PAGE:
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Wnt proteins are a family of cysteine-rich glycoproteins that play a critical role during development and in cancer. Our interactive Wnt signaling poster highlights the three Wnt signaling pathways: the canonical beta-catenin and two non-canonical pathways, planar cell polarity and calcium-dependent (Wnt/Ca2+).
There are 19 human WNT genes, several of which encode additional alternatively spliced isoforms1,2. Wnt proteins initiate signaling through binding Frizzled (FZD) receptors, which contain seven transmembrane-spanning domains. Ten Frizzled receptors have been identified in humans. Signal specificity may be achieved through cell-specific expression of different Frizzled receptors, which can form homo- and hetero-oligomers, or through the association of Frizzled receptors with different co-receptors3.
In the absence of Wnt, the signaling pool of beta-catenin is maintained at low levels through degradation4–6. Beta-catenin is targeted for ubiquitination by the beta-transducin repeat-containing protein (β-TrCP) and is then degraded by the proteasome. Beta-catenin is phosphorylated by the serine/threonine kinases casein kinase 1 (CK1) and glycogen synthase kinase 3 beta (GSK3β). Phosphorylation of beta-catenin occurs in a multi-protein complex (the destruction complex), which comprises axin, adenomatous polyposis coli (APC), and diversin. Upon receipt of a Wnt signal, the protein Dishevelled (Dsh) prevents degradation of beta-catenin, possibly through the recruitment of GBP/Frat-1, which in turn displaces GSK3β from the destruction complex. LRP5/6, members of the low-density lipoprotein receptor-related protein family, serve as co-receptors for beta-catenin-dependent Wnt signaling.
This interactive pathway poster features three Wnt signaling pathways: the beta-catenin (canonical) pathway, the planar cell polarity pathway, and the Wnt/Ca2+ pathway. All three pathways are activated by binding of a Wnt-protein ligand to a Frizzled family receptor; however, they follow unique transduction cascades and harbor different proteins.
Stabilized beta-catenin enters the nucleus and associates with T cell factor (TCF)/lymphoid enhancer factor (LEF) transcription factors, which leads to the transcription of Wnt target genes, such as cyclin D1, PPARD, and twin.
In the absence of a Wnt signal, TCF/LEF family members interact with transcriptional inhibitors, such as TLE transcription factors, which serve to repress Wnt signaling. The repressing effect of TLE transcription factors is mediated by interactions with histone deacetylases (HDAC), which are thought to make DNA refractory to transcriptional activation. Negative regulators of beta-catenin signaling include ICAT and CHD8, which directly bind to beta-catenin, preventing it from interacting with TCF/LEF7.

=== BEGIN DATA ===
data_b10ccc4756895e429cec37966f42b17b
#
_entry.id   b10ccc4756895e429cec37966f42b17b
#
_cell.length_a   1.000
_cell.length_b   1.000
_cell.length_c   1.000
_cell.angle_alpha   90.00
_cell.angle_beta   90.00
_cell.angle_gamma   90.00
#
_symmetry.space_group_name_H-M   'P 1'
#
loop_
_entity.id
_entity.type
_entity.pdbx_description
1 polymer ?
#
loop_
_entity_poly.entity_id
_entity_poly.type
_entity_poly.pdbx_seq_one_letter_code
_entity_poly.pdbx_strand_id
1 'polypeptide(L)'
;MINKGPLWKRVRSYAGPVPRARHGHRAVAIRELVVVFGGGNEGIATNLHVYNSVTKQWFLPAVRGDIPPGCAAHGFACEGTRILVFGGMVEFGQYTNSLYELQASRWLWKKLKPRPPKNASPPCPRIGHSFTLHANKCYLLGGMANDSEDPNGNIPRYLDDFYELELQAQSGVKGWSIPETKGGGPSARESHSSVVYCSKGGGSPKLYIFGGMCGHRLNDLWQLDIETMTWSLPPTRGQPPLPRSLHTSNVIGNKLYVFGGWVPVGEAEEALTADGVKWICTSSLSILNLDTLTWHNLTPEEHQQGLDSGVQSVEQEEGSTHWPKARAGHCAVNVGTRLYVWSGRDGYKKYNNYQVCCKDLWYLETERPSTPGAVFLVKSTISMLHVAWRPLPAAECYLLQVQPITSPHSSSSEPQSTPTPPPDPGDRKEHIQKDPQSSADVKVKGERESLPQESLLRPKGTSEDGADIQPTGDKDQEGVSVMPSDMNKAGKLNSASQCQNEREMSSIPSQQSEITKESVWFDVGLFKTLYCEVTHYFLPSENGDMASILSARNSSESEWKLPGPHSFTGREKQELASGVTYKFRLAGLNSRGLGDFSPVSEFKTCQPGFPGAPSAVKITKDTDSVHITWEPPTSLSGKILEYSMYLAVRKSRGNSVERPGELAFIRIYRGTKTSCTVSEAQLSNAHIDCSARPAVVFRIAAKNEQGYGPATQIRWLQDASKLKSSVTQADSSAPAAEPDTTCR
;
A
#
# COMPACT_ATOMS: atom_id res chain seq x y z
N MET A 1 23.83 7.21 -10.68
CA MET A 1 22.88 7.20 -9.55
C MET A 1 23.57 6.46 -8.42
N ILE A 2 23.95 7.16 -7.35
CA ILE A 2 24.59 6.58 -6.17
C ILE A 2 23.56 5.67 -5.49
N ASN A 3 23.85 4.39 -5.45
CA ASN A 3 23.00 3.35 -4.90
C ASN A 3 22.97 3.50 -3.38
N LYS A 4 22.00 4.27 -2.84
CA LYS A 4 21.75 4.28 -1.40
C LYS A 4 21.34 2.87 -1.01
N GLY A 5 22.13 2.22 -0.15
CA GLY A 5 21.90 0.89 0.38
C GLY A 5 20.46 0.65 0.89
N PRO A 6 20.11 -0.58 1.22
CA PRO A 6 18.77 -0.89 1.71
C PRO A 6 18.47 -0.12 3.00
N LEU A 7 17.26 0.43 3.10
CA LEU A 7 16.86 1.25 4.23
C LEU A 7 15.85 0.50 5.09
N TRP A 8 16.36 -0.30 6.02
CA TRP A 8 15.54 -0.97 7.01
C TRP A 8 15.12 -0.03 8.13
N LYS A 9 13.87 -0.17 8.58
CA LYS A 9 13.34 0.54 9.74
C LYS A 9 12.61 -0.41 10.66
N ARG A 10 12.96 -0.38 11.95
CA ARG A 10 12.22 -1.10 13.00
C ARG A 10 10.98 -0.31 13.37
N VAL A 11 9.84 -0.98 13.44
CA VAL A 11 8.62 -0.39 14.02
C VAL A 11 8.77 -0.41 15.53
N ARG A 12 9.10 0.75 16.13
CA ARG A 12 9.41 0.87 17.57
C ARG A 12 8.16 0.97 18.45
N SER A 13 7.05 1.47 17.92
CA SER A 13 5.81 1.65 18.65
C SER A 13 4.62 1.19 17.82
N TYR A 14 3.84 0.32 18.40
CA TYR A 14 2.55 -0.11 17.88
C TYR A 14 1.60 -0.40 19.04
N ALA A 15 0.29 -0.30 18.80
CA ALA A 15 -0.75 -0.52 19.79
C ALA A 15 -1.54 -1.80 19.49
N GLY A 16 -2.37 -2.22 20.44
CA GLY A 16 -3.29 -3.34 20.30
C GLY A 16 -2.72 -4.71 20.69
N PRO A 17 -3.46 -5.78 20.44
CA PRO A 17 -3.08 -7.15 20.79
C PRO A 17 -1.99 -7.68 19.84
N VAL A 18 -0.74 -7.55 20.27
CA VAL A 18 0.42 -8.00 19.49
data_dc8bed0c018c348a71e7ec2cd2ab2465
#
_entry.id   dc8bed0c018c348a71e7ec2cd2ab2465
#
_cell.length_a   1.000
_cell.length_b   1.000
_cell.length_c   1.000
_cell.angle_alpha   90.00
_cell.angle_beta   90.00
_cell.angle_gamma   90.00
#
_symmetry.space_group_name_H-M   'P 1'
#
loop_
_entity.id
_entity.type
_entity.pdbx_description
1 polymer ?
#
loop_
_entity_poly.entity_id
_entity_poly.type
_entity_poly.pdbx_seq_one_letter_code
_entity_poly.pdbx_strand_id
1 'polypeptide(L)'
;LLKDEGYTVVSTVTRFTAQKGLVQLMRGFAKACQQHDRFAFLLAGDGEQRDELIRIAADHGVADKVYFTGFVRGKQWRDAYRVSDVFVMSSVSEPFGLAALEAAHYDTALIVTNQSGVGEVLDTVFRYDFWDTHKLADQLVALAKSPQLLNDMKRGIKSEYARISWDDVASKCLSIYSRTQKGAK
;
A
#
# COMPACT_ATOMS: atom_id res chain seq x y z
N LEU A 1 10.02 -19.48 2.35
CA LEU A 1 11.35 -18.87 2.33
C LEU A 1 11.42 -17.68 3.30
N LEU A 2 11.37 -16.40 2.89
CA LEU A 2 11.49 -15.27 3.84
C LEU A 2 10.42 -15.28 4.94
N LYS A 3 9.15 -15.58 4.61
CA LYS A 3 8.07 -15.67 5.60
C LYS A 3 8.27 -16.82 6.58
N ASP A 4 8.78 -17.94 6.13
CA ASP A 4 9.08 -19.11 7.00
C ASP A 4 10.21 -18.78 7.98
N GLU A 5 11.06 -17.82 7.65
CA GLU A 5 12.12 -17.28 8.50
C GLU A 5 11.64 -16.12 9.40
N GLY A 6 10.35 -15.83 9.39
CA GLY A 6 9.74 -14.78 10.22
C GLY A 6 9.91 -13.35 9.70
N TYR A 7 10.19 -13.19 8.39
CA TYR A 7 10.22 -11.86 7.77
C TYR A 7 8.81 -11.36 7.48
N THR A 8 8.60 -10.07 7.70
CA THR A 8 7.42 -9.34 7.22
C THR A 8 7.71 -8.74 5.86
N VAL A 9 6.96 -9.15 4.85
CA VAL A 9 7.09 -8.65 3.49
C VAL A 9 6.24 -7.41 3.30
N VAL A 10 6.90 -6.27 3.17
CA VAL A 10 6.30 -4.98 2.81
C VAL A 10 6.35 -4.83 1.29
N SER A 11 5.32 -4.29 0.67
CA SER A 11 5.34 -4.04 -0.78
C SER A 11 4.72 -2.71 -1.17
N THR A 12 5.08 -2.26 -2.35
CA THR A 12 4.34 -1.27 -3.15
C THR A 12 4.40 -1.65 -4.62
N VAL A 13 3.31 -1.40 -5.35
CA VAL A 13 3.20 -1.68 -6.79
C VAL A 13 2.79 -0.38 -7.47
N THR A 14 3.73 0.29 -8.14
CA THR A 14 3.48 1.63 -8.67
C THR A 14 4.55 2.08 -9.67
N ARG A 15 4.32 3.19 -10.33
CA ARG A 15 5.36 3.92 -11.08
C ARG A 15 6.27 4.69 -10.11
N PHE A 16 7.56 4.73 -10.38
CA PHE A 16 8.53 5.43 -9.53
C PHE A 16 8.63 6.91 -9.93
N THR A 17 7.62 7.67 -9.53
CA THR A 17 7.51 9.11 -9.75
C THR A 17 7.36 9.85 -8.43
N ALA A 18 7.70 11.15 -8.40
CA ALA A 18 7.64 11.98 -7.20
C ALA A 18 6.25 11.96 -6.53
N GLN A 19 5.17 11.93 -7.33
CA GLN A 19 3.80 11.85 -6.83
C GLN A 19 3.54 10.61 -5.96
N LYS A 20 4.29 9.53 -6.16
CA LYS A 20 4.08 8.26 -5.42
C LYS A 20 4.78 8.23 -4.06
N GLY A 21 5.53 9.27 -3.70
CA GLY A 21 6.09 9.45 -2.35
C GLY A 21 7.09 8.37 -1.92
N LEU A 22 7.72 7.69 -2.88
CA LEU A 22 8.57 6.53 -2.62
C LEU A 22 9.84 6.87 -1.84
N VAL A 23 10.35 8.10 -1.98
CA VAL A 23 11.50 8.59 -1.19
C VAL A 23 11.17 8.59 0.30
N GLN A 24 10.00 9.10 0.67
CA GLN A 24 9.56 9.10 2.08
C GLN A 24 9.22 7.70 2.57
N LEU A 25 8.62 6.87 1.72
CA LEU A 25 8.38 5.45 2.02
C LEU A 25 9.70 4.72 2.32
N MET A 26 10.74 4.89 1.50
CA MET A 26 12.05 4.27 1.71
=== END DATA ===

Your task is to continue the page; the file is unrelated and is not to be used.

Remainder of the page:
In addition to its role in Wnt signaling, beta-catenin plays a role in cell adhesion through binding to the cytoplasmic domain of type 1 cadherins and linking them through alpha-catenin to the actin cytoskeleton.
In the planar cell polarity pathway, Wnt signaling through Frizzled receptors mediates asymmetric cytoskeletal organization and the polarization of cells by inducing modifications to the actin cytoskeleton. Two independent pathways that are initiated by Dsh trigger the activation of the small GTPases Rho and Rac. Activation of Rho requires Daam-1 and leads in turn to the activation of the Rho-associated kinase ROCK. Rac activation is independent of Daam-1 and stimulates Jun Kinase (JNK) activity5,8.
Wnt signaling via Frizzled receptors can also lead to the release of intracellular calcium. Frizzled co-receptors involved in this pathway include Ror2. Other intracellular second messengers associated with this pathway include heterotrimeric G-proteins, phospholipase C (PLC), and protein kinase C (PKC). The exact genes activated by the Wnt/Ca2+ pathway are unknown, but NFAT appears to be involved, which is a transcription factor regulated by the calcium/calmodulin-dependent protein phosphatase, calcineurin. The Wnt/Ca2+ pathway is important for cell adhesion and cell movements during gastrulation3,8.
Wnt antagonists can be divided into two functional classes: the secreted Frizzled related proteins (sFRP class) and the Dickkopf (Dkk) class2. Members of the sFRP class include the sFRP family (sFRP1-5), Wnt inhibitory factor-1 (WIF-1), and Cerberus. These antagonists bind directly to Wnt and alter their ability to bind to the Wnt receptor complex.
In contrast, members of the Dickkopf class (Dkk1-4) inhibit Wnt signaling by binding to LRP5/LRP6. Kremen, which binds to Dkk is thought to trigger the internalization and clearing of the Dkk–LRP complex from the cell surface. The segregation and internalization of LRP thereby render Wnt unable to activate intracellular signaling9,10. Thus, in theory, antagonists of the sFRP class inhibit both canonical and non-canonical Wnt signaling pathways, whereas those of the Dickkopf class specifically inhibit beta-catenin-dependent canonical Wnt signaling.
9. Mao B, Wu W, Davidson G, Marhold J, Li M, Mechler BM, Delius H, Hoppe D, Stannek P, Walter C, Glinka A, Niehrs C (2002). Kremen proteins are Dickkopf receptors that regulate Wnt/beta-catenin signaling. Nature, 417(6889): 664–7.